Fool’s Errand? Tax Cap Activists Due Today To Test the Legislators at Albany
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The battle to gain a cap on taxes on property will come to Albany this afternoon, when activists are due to meet with the chiefs-of staff of the state’s most prominent Democrats — and aspire to meet with Governor Cuomo and Speaker Sheldon Silver themselves. On its face their mission might seem a fool’s errand, but in with the way political realities are shifting, their schedule provides a window to on a new phenomenon — fiscally responsible Democrats.
The Democrats in question reside not in Washington but rather in localities where one may still not legally print money. Wisconsin and Ohio Republicans have drawn hellfire for similar fiscal prudence, and Wisconsin and Indiana Democratic legislators have simply fled their states rather than do anything at all. In our northeastern quadrant, Democrats cannot easily hide behind Republican majorities, for there they come few and far between.
These Democrats must take action—or, at least, appear to take action. So we are hearing some melodious tunes from the Democratic choruses. In Massachusetts, where personnel costs constitute 75% of local municipal budgets and municipal health costs have grown nearly 11% annually,, the Massachusetts House voted 111-42 vote (with 81 Democrats in the affirmative) to divest policemen, firefighters, teachers, and other municipal employees of collective-bargaining powers regarding most health-care benefits.
“Our current fiscal climate demands that we move in this direction. I can no longer permit our residents to suffer because we are so slow to progress . . . ,” said the Speaker, Robert A. DeLeo, “we have yet to hear a better solution to municipal cost control. We must move forward.”
In Rhode Island, Governor Chaffee, a Republican in name only who turned Independent, proposed $165 in increased taxation. “Before we go to the taxpayers and say we need to increase your taxes, we need to build some credibility with them to say that we have turned over every stone, every nickel and dime,” Speaker Gordon Fox, a Democrat, informed his fellow House members. His 65-Democrat, 10-Republican House tendered Fox a standing ovation.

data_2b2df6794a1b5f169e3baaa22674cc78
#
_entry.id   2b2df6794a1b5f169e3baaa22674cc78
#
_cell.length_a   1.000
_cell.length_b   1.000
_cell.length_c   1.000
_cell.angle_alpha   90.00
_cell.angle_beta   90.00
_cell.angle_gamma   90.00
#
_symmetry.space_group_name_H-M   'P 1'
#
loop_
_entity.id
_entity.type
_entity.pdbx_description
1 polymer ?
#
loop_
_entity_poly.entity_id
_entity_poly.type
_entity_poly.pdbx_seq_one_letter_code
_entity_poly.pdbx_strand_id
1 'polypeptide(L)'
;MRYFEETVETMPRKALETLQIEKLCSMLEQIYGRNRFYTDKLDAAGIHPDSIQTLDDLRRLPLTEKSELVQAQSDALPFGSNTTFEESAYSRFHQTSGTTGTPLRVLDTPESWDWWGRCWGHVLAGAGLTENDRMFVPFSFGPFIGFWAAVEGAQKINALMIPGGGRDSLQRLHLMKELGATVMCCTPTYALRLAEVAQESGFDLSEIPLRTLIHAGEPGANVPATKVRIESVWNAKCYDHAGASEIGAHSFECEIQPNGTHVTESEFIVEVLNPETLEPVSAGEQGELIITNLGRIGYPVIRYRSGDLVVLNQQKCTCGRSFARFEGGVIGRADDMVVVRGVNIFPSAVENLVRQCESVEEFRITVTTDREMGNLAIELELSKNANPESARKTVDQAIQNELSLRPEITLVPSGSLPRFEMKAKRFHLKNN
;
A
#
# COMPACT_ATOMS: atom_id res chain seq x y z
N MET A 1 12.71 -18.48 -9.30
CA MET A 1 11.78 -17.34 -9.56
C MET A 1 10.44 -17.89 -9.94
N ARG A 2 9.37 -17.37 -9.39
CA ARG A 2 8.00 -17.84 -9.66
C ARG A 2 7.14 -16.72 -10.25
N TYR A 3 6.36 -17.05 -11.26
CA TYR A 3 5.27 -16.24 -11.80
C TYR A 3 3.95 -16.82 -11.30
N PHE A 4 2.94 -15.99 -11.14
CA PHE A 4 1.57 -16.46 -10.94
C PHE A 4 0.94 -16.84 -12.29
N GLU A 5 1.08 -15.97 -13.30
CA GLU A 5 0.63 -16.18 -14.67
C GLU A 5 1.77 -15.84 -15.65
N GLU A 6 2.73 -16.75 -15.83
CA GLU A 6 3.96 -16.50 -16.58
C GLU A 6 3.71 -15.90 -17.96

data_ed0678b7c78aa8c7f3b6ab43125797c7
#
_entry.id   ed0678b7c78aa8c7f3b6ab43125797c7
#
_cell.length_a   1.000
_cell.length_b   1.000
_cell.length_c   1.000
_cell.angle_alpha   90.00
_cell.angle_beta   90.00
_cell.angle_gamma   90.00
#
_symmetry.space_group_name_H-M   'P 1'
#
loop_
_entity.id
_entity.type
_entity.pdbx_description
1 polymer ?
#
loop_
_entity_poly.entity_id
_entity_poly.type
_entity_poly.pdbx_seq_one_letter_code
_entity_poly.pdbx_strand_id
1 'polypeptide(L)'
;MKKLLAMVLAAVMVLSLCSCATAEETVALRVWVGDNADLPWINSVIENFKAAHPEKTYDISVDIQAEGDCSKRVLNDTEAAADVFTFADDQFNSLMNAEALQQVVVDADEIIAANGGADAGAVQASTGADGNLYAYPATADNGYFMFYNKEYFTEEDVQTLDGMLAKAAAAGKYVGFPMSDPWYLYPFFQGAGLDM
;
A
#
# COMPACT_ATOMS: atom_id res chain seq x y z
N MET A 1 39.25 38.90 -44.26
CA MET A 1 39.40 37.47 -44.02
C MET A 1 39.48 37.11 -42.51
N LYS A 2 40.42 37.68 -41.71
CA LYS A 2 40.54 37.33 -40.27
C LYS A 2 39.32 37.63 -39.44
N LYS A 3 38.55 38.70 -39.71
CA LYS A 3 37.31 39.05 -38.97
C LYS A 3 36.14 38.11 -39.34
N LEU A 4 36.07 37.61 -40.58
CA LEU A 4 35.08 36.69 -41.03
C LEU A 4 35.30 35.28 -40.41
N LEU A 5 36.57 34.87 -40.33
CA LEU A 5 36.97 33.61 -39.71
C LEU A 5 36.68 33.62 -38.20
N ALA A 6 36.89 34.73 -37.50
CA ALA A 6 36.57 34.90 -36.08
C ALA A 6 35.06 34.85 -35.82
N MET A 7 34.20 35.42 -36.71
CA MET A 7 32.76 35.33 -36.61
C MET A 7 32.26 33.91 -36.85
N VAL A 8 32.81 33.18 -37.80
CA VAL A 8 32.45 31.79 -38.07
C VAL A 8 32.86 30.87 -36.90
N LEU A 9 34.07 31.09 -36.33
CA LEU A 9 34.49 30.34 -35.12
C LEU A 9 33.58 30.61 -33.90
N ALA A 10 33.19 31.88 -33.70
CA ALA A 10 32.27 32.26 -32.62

In Maryland, the Democratic chief executive, Martin O’Malley, has proposed increasing the contribution of state employees to their woefully-underfunded pension plans to 7% from 5% and raising the minimum term of service for pension vesting to ten years from five. Mr. O’Malley has opposed extending a 0.75% additional tax on incomes exceeding $1 million.
This is the context in which the activists are meeting with the Democrats here in Albany. Members of the New York chapter of Americans for Prosperity, led by western New York-based coordinator Lisa Thrun, along with the group Long Island Tax Reform, will in late morning be addressed by a quartet of Republican legislators — Senate Education Committee Chairman John Flanagan, Assembly Minority Leader Brian Kolb, and assemblymen Mike Fitzpatrick and Michael A. Montesano.
Earlier in the year Governor Cuomo confounded observers by not only reducing spending by $10 billion and initiating efforts to reform the nation’s highest Medicaid costs, but also resisting pressures to retain his state’s expiring so-called “millionaire’s tax.” The pressures emanated not only from public and private unions and Democrats in the legislature, but also from polling that indicated 64% of the public opposed him on the latter issue. Mr. Cuomo won anyway.
Now, aligned with the Republican-controlled Senate, he battles intractable Assembly Democrats, for a statewide property tax cap, which will restrict annual property tax levy growth to 2% or 120% of inflation, whichever is less. School district tax increases above the cap would require 60% approval with a simple majority still required to approve any tax levy below the cap. If voters reject a tax levy twice, the levy is capped at the prior year’s level.
“I am a progressive Democrat who’s broke,” Mr. Cuomo told the New York Times, positing, “I disagree with the concept that the only way to get better services is more money, more money, more money. We’ve been spending a lot more money. We’re not getting better services.”
We have heard this song before. FDR’s 1932 Democratic platform advocated “an immediate and drastic reduction of governmental expenditures by abolishing useless commissions and offices, consolidating departments and bureaus, and eliminating extravagance to accomplish a saving of not less than twenty-five per cent” of the federal budget. President Clinton famously promised that “the era of big government is over.” Such moments proved, however, to be transitory rest stops along the route to Leviathan’s toll booth.
Do these Democrats mean, or merely mouth, the lyrics they now sing? Even Lenin instituted his “New Economic Policy” when he recognized that before you redistribute wealth, someone must actually create it. Mr. Cuomo and his allies remain “progressive Democrats,” not conservative Republicans, and they institute reforms only because Speaker Boehner et al have stopped spending China’s hard-earned money on propping up fiscally-unsustainable state and local governments—and public employee unions.
But it’s all still a nice tune to hear even some Democrats singing.